World Energy Outlook 2012 highlights gains and scale of the remaining challenge in combating energy poverty

27 November 2012

Women in Madagascar preparing to use wood as their primary energy source. Sub-Saharan Africa scores lowest on the WEO 2012's Energy Development Index.

A global energy outlook cannot just talk about rich countries and ignore the other end of the spectrum. This is why, for more than a decade, the World Energy Outlook (WEO) has published data and analysis on modern energy access for the poor. Today, it does so again.

WEO 2012 finds that, despite progress in the past year, nearly 1.3 billion people have no access to electricity while 2.6 billion must use traditional fuels (such as wood, charcoal, tree leaves, crop residues and animal waste) to cook their food, breathing in noxious smoke as they do so. Ten countries – four in developing Asia and six in sub-Saharan Africa – account for two-thirds of those people without electricity and more than half of the people without clean cooking facilities live in just three countries: India, China and Bangladesh.

Looking forward, the WEO’s central scenario, the New Policies Scenario, projects that in 2030, unless further action is taken, close to 1 billion people will be without electricity and 2.6 billion people will still lack clean cooking facilities. But the story varies by region. For electricity, the number of people in developing Asia without access in 2030 will be almost half the figure for 2010 (led by progress in India) while Latin America will already have universal access. But in sub-Saharan Africa, a worsening trend persists until around 2025. For cooking, developing Asia sees a significant improvement (led by China), but the number of people without clean cooking facilities in India alone in 2030 will be twice the population of the United States today. In sub-Saharan Africa the picture worsens by about a quarter by 2030.

The WEO praises the vital role that the UN Secretary General’s Sustainable Energy for All initiative has played in raising awareness of the need to increase modern energy access. But as of the Rio+20 Summit in June 2012, energy-access funding commitments it had received were well short of the nearly $1 trillion in cumulative investment the WEO estimates is needed to achieve universal access by 2030 – one of the initiative’s stated goals.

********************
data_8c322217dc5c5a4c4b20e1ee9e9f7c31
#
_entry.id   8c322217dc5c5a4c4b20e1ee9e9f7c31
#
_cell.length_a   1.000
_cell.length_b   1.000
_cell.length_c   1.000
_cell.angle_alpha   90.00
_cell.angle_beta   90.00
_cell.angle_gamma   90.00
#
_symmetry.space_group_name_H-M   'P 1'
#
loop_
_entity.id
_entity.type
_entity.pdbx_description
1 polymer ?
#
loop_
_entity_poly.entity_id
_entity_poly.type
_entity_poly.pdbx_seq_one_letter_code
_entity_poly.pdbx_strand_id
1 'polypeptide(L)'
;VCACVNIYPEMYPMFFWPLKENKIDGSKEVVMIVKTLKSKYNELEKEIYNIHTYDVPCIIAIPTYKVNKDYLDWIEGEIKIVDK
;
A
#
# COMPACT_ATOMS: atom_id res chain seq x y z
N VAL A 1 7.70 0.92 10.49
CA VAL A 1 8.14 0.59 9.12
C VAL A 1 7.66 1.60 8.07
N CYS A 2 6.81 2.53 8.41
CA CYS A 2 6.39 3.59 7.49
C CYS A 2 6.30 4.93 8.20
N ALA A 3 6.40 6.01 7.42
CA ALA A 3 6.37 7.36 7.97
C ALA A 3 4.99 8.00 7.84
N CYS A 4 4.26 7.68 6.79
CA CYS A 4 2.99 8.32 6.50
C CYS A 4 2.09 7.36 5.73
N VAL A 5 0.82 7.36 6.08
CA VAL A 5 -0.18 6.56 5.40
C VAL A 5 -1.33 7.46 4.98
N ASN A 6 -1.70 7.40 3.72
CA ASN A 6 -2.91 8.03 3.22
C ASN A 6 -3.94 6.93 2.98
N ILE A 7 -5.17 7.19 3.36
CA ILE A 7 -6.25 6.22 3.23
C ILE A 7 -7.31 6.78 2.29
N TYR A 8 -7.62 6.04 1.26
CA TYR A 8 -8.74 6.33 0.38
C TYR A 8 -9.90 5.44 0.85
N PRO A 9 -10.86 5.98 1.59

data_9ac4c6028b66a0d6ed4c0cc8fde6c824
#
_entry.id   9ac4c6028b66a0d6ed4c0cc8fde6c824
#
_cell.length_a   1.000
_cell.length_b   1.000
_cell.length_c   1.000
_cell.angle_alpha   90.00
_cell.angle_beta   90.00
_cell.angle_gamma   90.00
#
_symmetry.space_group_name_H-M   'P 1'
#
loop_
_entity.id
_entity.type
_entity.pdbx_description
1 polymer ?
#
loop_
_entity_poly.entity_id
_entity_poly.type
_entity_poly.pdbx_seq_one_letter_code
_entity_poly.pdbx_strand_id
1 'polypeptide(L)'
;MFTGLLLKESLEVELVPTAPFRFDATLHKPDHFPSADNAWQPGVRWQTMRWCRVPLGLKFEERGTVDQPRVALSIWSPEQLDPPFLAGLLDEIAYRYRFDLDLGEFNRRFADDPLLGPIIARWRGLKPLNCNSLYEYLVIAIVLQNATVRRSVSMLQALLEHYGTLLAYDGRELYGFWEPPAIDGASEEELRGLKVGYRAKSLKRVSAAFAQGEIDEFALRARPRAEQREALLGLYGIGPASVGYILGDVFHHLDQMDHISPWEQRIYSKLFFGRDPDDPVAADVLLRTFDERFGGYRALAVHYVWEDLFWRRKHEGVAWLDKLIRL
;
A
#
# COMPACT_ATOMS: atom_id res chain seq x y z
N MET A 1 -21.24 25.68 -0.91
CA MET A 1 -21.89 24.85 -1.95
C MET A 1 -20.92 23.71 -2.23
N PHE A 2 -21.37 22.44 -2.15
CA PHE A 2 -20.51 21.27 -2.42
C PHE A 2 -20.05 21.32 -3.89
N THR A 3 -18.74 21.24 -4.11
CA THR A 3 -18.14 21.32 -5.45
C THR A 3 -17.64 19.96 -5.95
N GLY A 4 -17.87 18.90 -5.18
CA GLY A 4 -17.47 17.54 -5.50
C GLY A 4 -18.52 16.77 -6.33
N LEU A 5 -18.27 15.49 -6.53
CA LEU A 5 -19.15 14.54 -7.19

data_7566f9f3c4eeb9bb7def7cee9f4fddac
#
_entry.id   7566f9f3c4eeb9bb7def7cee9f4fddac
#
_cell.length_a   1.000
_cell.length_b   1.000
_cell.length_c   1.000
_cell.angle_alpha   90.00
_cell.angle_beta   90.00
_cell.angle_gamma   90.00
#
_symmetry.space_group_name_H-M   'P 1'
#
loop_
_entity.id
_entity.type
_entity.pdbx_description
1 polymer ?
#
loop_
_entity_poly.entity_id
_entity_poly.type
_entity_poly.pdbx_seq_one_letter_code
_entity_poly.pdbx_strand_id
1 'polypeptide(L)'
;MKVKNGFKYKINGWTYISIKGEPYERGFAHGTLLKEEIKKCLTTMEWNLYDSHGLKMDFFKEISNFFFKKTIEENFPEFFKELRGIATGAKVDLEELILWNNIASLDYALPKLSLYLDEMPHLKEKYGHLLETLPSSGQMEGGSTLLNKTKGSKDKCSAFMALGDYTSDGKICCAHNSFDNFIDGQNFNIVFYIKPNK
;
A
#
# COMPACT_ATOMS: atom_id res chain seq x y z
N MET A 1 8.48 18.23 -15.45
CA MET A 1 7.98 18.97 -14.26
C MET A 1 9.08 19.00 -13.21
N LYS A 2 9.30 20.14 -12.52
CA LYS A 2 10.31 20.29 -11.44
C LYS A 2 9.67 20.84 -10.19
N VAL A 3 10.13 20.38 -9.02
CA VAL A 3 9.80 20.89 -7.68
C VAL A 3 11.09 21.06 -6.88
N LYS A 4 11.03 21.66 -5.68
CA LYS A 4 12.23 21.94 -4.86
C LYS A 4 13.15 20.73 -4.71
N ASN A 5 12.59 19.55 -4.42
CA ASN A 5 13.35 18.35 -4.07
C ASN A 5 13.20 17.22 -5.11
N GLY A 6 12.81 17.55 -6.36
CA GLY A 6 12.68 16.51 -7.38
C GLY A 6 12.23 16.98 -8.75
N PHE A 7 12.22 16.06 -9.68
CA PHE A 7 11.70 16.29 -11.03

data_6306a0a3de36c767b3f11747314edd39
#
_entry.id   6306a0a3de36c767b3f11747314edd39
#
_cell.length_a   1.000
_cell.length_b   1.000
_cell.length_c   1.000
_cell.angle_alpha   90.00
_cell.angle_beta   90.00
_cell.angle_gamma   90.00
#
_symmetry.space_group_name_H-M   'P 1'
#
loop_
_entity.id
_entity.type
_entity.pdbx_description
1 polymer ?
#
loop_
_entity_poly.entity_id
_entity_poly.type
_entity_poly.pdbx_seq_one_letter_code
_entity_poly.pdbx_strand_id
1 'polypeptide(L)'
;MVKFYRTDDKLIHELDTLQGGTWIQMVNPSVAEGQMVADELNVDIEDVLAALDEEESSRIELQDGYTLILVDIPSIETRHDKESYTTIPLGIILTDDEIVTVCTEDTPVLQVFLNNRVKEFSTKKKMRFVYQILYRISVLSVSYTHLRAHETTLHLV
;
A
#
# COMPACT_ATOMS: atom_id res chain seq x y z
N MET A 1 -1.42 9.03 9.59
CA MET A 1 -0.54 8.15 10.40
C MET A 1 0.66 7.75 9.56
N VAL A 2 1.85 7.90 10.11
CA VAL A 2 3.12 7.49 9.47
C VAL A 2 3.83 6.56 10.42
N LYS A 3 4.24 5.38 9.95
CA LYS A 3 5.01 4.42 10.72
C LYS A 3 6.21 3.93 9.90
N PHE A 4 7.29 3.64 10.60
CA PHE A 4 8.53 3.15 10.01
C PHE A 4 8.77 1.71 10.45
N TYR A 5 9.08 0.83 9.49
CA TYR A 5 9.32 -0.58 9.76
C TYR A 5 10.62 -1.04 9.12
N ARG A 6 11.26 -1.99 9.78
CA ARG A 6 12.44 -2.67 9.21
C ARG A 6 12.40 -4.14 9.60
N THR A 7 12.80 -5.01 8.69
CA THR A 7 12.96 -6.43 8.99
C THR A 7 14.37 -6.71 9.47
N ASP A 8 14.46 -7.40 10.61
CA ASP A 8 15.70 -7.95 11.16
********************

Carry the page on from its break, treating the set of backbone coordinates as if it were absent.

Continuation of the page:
WEO 2012 finds that achieving modern energy access for all does not magnify the challenges of energy security or climate change, as universal access in 2030 would increase global energy demand by only 1% and CO2 emissions by 0.6%.

This year the WEO pays special attention to tracking a country’s energy development over time. Such tracking will be essential for the Sustainable Energy for All initiative. WEO 2012’s enhanced and expanded Energy Development Index (EDI) measures energy development at household and community level for each of 80 countries. This composite index includes relevant indicators relating to household access to electricity and clean cooking facilities and to the use of modern energy for productive purposes (such as mechanical power) and public services (such as schools and hospitals). The EDI can be split by indicator and shown over time, helping a range of decision makers to track progress in important elements of individual countries’ energy development.

The EDI for 2012 reveals an overall improvement in recent years, led by gains in China, Thailand, El Salvador, Argentina, Uruguay, Vietnam and Algeria. But the EDI for a number of countries remains stubbornly low and sub-Saharan Africa scores least well as a region, with countries there dominating the lower half of the rankings.

The World Energy Outlook on Modern energy for all: why it matters

The World Energy Outlook on Energy for all: financing access for the poor

The World Energy Outlook's previous energy access publications

The World Energy Outlook's energy access databases


Photo by World Resources Institute Staff